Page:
It would be collected by employers. Residents working in other communities without an income tax would need to file with his or her employer a form on which the employee states the number of exemptions claimed, the city or residence, the predominant place of employment, and the percentage of work done or services performed in the predominant place of employment. The same is true for residents working in other communities with an income tax.
Currently, 23 Michigan communities have an income tax. The communities with a standard 1% income tax for residents include: Albion, Battle Creek, Big Rapids, Flint, Grayling, Hamtramck, Hudson, Ionia, Jackson, Lansing, Lapeer, Muskegon, Muskegon Heights, Pontiac, Port Huron, Portland, Springfield, Walker and Benton Harbor. The communities that tax at a higher rate as permitted by statute include: Detroit, Grand Rapids, Highland Park and Saginaw.
The City currently collects property taxes for the operating budget (17.5679 mills), library (1.9976 mills), solid waste/recycling (1.8250 mills) and debt (.7946) for a total of 22.1851 mills and approximately 36 percent of a property owner’s tax bill. The City is also a collecting agency for Ingham County, East Lansing Schools, Lansing Community College, the State Education Tax, the Ingham Intermediate School District, the Capital Area Transportation Authority and the Capital Regional Airport, which makes up the remainder of the property owner’s tax bill.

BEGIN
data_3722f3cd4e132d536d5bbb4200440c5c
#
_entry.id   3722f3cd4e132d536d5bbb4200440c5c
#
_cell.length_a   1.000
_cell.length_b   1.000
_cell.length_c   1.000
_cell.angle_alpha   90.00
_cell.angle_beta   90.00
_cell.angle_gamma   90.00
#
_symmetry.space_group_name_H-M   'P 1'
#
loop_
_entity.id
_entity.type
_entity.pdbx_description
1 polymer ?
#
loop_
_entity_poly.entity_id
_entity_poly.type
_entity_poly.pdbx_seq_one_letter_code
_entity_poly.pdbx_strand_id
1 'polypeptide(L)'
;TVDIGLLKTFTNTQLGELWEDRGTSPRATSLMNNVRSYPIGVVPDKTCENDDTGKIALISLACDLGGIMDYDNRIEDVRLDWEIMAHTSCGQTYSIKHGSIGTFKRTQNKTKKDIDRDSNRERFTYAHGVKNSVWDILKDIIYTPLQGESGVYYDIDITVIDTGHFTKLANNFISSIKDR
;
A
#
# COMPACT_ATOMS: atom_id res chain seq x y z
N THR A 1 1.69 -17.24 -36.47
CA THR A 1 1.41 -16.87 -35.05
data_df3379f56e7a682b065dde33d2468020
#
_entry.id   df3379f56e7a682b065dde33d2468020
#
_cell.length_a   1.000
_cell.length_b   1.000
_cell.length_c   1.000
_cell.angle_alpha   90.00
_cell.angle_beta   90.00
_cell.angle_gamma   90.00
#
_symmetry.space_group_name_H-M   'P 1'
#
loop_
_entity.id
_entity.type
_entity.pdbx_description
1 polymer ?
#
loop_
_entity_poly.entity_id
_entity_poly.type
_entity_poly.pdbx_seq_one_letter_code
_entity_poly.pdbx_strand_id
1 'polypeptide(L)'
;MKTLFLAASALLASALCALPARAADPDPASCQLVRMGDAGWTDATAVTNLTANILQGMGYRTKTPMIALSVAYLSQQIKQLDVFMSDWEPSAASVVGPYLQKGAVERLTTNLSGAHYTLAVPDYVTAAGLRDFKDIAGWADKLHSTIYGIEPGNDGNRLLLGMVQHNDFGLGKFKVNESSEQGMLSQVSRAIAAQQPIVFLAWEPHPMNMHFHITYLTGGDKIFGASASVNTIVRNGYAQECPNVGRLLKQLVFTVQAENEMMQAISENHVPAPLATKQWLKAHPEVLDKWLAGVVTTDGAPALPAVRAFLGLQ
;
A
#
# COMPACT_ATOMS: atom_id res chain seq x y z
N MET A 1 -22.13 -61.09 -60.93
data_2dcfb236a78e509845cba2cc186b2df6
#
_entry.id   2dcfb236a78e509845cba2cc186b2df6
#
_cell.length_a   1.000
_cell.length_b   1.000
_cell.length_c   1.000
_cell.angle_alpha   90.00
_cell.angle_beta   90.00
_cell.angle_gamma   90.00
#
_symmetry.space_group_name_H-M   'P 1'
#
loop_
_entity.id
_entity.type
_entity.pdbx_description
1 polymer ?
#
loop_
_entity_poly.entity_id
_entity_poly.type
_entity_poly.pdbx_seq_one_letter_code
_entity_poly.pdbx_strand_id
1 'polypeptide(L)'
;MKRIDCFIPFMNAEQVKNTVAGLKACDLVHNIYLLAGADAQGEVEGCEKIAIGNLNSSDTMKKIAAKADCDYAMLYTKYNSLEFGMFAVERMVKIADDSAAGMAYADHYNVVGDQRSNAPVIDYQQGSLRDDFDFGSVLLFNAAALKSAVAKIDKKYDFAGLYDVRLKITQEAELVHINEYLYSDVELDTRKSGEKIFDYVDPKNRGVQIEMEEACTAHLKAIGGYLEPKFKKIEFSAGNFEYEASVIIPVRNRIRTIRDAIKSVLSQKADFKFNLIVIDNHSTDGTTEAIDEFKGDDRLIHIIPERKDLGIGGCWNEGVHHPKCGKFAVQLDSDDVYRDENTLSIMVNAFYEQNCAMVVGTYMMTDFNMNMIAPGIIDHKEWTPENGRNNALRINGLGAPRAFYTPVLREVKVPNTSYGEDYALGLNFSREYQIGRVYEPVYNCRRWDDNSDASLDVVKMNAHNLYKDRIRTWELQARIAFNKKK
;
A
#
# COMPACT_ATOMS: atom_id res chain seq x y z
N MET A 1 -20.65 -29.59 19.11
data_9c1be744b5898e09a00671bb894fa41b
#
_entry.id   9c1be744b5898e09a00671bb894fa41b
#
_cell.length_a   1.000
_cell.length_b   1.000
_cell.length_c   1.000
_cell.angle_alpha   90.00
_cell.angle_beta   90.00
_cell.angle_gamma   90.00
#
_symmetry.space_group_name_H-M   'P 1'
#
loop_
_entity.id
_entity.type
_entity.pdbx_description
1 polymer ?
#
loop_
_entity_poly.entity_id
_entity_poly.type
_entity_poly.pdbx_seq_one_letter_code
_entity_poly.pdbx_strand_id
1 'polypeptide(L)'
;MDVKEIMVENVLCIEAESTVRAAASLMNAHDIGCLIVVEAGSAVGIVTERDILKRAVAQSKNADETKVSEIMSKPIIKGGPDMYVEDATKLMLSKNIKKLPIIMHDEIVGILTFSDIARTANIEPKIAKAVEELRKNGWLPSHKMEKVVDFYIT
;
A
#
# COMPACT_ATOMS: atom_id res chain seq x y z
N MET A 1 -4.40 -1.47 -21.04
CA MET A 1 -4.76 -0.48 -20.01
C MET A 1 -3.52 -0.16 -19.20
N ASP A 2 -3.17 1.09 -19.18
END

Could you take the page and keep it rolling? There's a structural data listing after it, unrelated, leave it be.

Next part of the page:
Mills, when added together, make up the millage rate for a City. The 2017 millage rate for owner-occupied residential homes in Ingham County and the East Lansing Public School District is 60.0410 mills (approximately 36 percent goes to the City and the remainder is collected for Ingham County, East Lansing Schools, Lansing Community College, the State Education Tax, the Ingham Intermediate School District, the Capital Area Transportation Authority and the Capital Regional Airport). The standard way to find out your actual tax amount based on the millage rate is to take that rate and multiply it by the taxable value of your property, then divide the result by 1,000.
Taxable value of a property is the value against which millage rates are levied to determine property taxes. Residents can find out their taxable value here. Taxable value can also be found on a resident’s property tax bill.
425 agreements would not generally be impacted by an income tax. The agreements all contemplate the possibility of an income tax and designate the residents as City residents for such a purpose and designate the tax revenues as belonging to the City. The millage proposed to be assessed along with the income tax would still be above the various millage amounts required to be given back to the Townships under the revenue sharing provisions. The Townships would still get their share pursuant to the agreements regardless of an income tax.
When placing a Simple Recycling bag at the curb, the clearance rule does not apply. The bags can be placed right next to your new recycling cart. Please refrain from placing the bags on top of the recycling cart.
*It should be noted that some condominium and neighborhood associations may have additional regulations.
The City is not able to accommodate the collection of overflow recyclables in the old recycling bins now that the cart system is in place. All recyclable items will need to be placed inside the cart for collection at the curb. In the event of overflow items, the City does offer a year-round drop-off recycling site at 1800 E. State Road.
The carts were initially provided at no cost to residents in fall 2015 and came with a 10-year warranty. After 10 years, if a replacement cart is needed due to wear and tear, it will cost $55 for a 96-gallon cart, $50 for a 64-gallon cart and $45 for a 32-gallon cart. The replacement carts will also come with a 10-year warranty. It's important to note that if a qualifying resident requested a smaller cart in fall 2015 and decide at a later date that the larger cart size is needed, the 96-gallon cart will cost the resident $50.